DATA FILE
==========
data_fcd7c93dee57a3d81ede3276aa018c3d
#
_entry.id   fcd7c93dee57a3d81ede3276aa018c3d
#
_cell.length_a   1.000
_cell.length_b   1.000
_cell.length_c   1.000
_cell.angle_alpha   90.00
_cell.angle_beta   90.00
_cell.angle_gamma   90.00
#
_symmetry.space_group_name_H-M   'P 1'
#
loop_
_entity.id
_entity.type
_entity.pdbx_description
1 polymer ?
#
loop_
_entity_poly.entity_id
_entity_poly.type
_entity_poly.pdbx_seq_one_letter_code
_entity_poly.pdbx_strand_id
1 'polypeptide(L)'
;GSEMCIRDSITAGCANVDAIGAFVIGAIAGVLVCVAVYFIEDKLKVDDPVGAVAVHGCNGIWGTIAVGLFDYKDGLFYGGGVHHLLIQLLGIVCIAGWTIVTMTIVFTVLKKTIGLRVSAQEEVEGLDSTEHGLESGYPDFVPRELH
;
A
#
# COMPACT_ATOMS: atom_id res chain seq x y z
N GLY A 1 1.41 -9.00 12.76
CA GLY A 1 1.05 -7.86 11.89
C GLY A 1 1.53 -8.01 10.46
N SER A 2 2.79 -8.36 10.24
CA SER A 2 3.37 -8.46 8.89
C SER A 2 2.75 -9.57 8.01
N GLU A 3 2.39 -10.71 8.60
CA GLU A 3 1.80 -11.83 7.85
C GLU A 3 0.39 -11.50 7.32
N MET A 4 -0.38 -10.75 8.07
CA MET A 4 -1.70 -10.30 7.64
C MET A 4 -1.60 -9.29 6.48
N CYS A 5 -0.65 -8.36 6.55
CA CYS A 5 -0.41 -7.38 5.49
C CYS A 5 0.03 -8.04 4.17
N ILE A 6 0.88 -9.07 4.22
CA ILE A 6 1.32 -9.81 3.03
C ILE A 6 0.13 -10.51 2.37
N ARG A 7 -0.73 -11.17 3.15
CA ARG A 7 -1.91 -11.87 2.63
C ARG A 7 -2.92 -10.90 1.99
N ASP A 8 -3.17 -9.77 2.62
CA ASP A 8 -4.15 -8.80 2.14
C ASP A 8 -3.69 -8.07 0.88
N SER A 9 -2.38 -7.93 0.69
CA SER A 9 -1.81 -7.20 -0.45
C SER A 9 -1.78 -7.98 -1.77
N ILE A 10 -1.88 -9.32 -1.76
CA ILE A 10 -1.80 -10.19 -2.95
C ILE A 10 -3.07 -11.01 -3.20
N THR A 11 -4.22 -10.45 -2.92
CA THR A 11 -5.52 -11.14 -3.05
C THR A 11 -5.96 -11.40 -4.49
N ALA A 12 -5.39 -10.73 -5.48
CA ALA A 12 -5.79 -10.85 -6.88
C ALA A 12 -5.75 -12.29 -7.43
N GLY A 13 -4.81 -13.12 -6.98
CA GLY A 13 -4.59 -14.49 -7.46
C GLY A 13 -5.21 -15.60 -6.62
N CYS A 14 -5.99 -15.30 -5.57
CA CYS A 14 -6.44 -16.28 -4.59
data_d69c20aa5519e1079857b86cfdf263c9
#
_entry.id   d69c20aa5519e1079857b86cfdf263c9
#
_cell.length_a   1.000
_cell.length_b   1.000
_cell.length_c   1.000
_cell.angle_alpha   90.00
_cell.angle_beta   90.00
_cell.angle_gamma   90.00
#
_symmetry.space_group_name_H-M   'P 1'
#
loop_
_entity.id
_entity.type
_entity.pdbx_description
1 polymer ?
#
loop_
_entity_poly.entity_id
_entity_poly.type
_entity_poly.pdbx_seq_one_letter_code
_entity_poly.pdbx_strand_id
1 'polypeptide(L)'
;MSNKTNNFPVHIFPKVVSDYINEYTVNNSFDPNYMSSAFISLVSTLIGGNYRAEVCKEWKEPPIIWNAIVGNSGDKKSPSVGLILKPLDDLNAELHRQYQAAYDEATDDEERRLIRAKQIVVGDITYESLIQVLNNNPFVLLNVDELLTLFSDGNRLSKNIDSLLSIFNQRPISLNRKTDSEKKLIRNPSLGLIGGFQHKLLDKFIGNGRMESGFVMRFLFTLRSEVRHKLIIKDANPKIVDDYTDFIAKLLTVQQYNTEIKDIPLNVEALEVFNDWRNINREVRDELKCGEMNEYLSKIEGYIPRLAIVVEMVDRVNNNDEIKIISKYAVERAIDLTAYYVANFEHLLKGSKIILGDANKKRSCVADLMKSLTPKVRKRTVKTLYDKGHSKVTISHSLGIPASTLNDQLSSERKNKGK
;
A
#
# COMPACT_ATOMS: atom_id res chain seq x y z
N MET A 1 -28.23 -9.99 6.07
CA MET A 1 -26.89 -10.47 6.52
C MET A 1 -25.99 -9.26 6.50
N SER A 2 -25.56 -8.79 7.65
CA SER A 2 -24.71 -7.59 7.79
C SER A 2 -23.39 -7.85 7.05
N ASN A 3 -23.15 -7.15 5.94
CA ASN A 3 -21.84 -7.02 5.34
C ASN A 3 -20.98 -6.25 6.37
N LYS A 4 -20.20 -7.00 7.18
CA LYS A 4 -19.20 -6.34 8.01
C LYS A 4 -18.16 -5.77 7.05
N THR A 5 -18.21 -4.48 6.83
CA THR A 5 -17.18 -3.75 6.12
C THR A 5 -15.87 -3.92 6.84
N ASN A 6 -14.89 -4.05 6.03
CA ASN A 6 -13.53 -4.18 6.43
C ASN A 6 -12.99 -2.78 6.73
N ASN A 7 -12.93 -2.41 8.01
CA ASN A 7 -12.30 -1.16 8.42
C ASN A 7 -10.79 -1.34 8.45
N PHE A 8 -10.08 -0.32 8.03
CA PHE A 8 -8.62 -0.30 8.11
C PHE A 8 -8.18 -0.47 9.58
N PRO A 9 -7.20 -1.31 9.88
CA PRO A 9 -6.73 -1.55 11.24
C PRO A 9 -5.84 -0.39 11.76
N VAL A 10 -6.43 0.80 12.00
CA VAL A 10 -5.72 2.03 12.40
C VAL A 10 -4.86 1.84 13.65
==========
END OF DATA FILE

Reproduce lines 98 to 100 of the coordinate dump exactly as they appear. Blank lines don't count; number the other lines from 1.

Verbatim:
;
A
#